This course explores the important role that public schools, particularly in urban areas, have played in the American national imagination as the way to socialize students about what it means to be American and to prepare them to participate as citizens in a democracy. Focusing on two periods of high rates of immigration into the United States (1890-1920 and 1965-present), the course examines how public schools have attempted to Americanize newly arrived immigrant children as well as to socialize racial minority children into the American mainstream. Prerequisites: 100 or 200 level Educational Studies course or permission of the instructor. 6 credit; Social Inquiry, Intercultural Domestic Studies; not offered 2014–2015
    Extended departmental description for EDUC 340

    Course Syllabus

  • EDUC 344: Teenage Wasteland: Adolescence and the American High School

    Is adolescence real or invented? How does the American high school affect the nature of American adolescence? How does adolescence affect the characteristics of middle and high schools? In addition to treating the concept historically, this interdisciplinary course focuses on psychological, sociological, and literary views of adolescence in and out of the classroom. We will also analyze how adolescence is represented in popular culture, including television, film, and music. Prerequisites: 100 or 200-level Educational Studies course 6 credit; Social Inquiry; not offered 2014–2015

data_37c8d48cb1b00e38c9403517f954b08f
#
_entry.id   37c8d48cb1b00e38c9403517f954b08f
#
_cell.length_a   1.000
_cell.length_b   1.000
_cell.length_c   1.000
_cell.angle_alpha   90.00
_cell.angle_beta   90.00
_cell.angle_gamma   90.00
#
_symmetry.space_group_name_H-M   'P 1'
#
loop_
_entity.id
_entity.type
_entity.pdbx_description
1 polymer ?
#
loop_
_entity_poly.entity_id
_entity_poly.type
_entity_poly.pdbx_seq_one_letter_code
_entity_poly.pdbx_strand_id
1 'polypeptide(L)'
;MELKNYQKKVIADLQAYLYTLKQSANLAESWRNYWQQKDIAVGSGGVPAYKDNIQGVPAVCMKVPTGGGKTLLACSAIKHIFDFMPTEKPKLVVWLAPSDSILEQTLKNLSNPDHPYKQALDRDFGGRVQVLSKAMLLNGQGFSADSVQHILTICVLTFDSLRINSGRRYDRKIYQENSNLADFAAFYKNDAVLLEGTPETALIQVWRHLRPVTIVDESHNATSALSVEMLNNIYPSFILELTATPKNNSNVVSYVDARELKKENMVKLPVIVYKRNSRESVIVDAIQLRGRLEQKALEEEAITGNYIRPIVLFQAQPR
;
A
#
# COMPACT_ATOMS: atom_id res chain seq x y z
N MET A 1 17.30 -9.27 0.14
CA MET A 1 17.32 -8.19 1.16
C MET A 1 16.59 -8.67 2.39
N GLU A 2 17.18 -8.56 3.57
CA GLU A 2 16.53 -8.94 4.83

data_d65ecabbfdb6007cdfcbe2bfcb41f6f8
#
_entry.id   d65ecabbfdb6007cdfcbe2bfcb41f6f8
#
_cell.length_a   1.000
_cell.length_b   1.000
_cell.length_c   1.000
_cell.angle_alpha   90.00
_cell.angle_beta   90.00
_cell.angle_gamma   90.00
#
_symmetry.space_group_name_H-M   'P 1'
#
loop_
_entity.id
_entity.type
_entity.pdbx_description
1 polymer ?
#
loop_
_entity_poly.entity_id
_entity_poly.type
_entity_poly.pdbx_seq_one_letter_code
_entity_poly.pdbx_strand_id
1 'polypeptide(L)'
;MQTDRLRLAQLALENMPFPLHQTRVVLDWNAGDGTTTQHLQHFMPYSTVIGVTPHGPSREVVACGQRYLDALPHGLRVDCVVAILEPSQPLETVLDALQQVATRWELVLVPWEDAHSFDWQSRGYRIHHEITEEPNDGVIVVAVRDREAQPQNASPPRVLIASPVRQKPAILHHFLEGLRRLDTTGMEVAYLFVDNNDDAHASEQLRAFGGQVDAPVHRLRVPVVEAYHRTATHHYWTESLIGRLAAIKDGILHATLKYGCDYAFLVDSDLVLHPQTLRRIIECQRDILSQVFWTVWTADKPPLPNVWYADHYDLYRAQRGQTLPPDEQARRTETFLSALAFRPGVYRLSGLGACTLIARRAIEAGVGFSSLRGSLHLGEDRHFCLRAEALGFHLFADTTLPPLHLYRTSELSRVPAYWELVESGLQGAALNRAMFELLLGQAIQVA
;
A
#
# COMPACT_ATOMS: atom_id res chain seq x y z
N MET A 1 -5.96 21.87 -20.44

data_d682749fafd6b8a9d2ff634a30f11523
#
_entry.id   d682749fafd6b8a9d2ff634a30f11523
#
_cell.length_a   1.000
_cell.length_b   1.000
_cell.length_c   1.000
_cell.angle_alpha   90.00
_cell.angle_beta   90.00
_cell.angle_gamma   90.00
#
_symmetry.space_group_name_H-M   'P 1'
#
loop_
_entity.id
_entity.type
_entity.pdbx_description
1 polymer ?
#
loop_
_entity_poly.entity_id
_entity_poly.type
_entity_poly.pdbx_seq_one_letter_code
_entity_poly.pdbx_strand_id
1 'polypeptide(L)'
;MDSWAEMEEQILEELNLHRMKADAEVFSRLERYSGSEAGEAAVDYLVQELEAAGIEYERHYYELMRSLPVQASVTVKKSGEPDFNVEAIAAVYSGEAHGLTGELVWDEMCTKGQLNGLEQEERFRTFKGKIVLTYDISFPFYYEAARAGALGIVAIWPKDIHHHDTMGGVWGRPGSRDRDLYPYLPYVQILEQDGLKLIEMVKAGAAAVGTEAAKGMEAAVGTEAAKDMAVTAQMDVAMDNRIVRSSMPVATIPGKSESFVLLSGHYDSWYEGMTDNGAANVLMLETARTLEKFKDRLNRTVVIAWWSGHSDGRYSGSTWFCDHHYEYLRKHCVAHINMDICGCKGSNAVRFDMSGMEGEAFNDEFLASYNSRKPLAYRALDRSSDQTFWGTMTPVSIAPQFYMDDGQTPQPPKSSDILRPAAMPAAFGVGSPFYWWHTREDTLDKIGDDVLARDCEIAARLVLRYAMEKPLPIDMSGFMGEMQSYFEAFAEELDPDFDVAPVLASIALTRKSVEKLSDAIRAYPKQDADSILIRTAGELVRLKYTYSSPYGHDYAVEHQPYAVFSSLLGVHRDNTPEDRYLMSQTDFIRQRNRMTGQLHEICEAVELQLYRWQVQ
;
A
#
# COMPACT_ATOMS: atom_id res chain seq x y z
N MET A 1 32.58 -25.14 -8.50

Extended departmental description for EDUC 344

    Course Syllabus

  • EDUC 347: Methods of Teaching Science

    This course will explore teaching methods for the life and physical sciences in grades 5-12. Curricular materials and active learning labs will be discussed and developed. In addition, time outside of class will be spent observing and teaching in local science classrooms. Will not count toward a biology major. Prerequisites: Teaching Licensure Candidate or permission of instructor. 6 credit; Social Inquiry; offered Winter 2015 · E. Swan McDonald
  • EDUC 348: Methods of Teaching Social Studies

    Structure, methodology, strategies, and materials for teaching sociology-anthropology, psychology, economics, political science, geography and history in grades 5-12. Prerequisites: Senior standing and permission of the instructor. 6 credit; Social Inquiry; not offered 2014–2015
    Extended departmental description for EDUC 348

    Course Syllabus

  • EDUC 353: Schooling and Opportunity in American Society

    This course is concerned with both the role of schools in society and the impact of society on schools. It deals with race, ethnicity, sex, social class and other factors which influence school achievement, and also examines the widespread assumption that the expansion of schooling can increase equality of opportunity in society. Prerequisites: 100 or 200 level education course or permission of the instructor. 6 credit; Social Inquiry, Quantitative Reasoning Encounter, Intercultural Domestic Studies; offered Winter 2015 · A. Chikkatur
  • EDUC 355: Student Teaching

    Fulltime teaching in middle and high school under supervision. Prerequisites: 13th term licensure candidate, special methods in teaching area, and permission of instructor. 6 credit; S/CR/NC; Does not fulfill a curricular exploration requirement; offered Fall 2014 · D. Appleman
    Extended departmental description for EDUC 355

    Course Syllabus

  • EDUC 356: Student Teaching